We spoke with Bradley Metrock, CEO of Score Publishing, about his experience using SpeechBooth and his advice for other conference organizers looking to incorporate a video booth into their event.
Tell us about Score Publishing…
Score Publishing is a media company focused on both print and digital, but we also have a live events business and our own podcast network VoiceFirstFM, which focuses on voice technology. Our podcast The Voice of Healthcare sponsored a recent event where we wanted to experiment with bringing people together in a physical way around this idea of examining how modern healthcare is interfacing with voice technology.
SpeechBooth is very helpful in that it allows attendees to comment in real time on the proceedings of a conference.
What value did SpeechBooth provide to your event?
(SpeechBooth is) very helpful in that it allows attendees to comment in real time on the proceedings of a conference. It also lets attendees provide feedback, and comment on the conference itself, as it is happening.
To connect the dots for conference organizers: if you pay for SpeechBooth, you get this multimedia that you will have at your disposal. This will cost you 50 cents on the dollar for what you would pay a professional videographer to come in and solicit people, spend all day, and then spend more time editing the video and send it to you.
it allows attendees to comment in real time on the proceedings of a conference. It also lets attendees provide feedback, and comment on the conference itself, as it is happening.
There is a lot of pressure on medium to large-size events to have thorough documentation on what took place. There are a lot of pieces to that – speakers, panels, sessions. What makes SpeechBooth different is it covers the other part of the show. It documents what’s going on outside the lecture hall. You’re giving a luxury of a large event, and making it available from a cost standpoint to a small-to-medium sized event. The concept of being able to video attendees out in the hallway, while they’re taking a break, or at the end of the day when they’re willing to provide feedback. That is a luxury item for a conference. Usually, by the time you realize you need it, you didn’t record it.
What makes SpeechBooth different is it covers the other part of the show. It documents what’s going on outside the lecture hall. You’re giving a luxury of a large event, and making it available from a cost standpoint to a small-to-medium sized event.
What are you going to do with your edited compilation?
Our thought is to use it for marketing on our YouTube channel. It would commemorate the event and we could use it throughout the year as we promote the next event. I could also easily see the raw videos being useful, stripping the audio out and incorporating it into a podcast of some sort. I think the audio files will be useful to have on hand in case we want to highlight a particular person’s comments.
How would you use SpeechBooth in again? Would you change anything?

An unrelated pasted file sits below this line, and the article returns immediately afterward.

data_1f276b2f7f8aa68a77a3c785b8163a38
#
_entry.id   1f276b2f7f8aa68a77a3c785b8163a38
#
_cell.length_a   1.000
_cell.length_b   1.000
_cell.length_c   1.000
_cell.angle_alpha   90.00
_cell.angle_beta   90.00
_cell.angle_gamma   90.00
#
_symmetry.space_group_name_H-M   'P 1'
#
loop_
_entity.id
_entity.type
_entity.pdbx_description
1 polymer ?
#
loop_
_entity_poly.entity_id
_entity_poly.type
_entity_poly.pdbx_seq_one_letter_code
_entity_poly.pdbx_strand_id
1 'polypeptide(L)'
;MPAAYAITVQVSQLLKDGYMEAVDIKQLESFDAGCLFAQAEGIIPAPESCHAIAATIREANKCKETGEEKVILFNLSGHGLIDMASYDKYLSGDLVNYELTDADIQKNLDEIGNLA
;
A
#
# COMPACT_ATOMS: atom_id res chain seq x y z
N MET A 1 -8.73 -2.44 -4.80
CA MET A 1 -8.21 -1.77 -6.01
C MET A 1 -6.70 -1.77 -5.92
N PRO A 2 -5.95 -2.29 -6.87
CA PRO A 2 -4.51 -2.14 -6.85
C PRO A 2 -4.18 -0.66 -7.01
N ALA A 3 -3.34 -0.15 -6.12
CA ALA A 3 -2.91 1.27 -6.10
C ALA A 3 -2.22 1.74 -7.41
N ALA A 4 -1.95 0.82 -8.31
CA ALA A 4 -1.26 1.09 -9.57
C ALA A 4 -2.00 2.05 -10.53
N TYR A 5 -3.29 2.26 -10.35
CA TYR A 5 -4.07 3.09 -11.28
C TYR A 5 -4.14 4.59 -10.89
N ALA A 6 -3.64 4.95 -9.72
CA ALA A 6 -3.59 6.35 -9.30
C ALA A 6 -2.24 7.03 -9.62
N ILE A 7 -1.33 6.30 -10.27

I would allow people to either share information on whatever topic is at hand for the conference they are attending, or I would provide the opportunity for attendees to use SpeechBooth as a feedback mechanism on the event, intended for the organizers. If the feedback is positive, it could be easily be made public. That’s a very compelling reason for conferences to use SpeechBooth.
We’re directly tied to voice technology, so we have a lot of use for people getting on video talking about the content of the conference. If we were just an event organizer, hired to come in and manage the event, do we care if someone’s talking about content? No we don’t. But as an organizer, do we really care about capturing people talking about how great a job we did? Yes we do. If you provide prompts in either direction: ‘tell us about the content’ or ‘tell us about the conference’ –or both, that’s fantastic. You could even take an event logo, put it up in the top corner of a sign and put the prompt in the center to make it easy for people to see what they should talk about.
As an organizer, do we really care about capturing people talking about how great a job we did? Yes we do.
Do you have any advice for other conference organizers looking to incorporate SpeechBooth into their event?
As you might imagine, it can be intimidating to walk up to a stationary camera, decipher what it is there for, and then engage the hardware to record. You need the express buy-in of the conference from the beginning, their full understanding what this thing is so they can explain to their attendees; what they are going to do with the videos, why attendees should take five minutes to use it. The conference is the only group of people that can communicate that. If done correctly, there’s definitely a use case and a lot of value to a conference organizer.
For general information about SpeechBooth for Business: speechbooth.com/conferences.
Other useful tips how-to guides:
Encouraging High Use of SpeechBooth at a Conference [pdf]
Selecting an Effective SpeechBooth Prompt [pdf].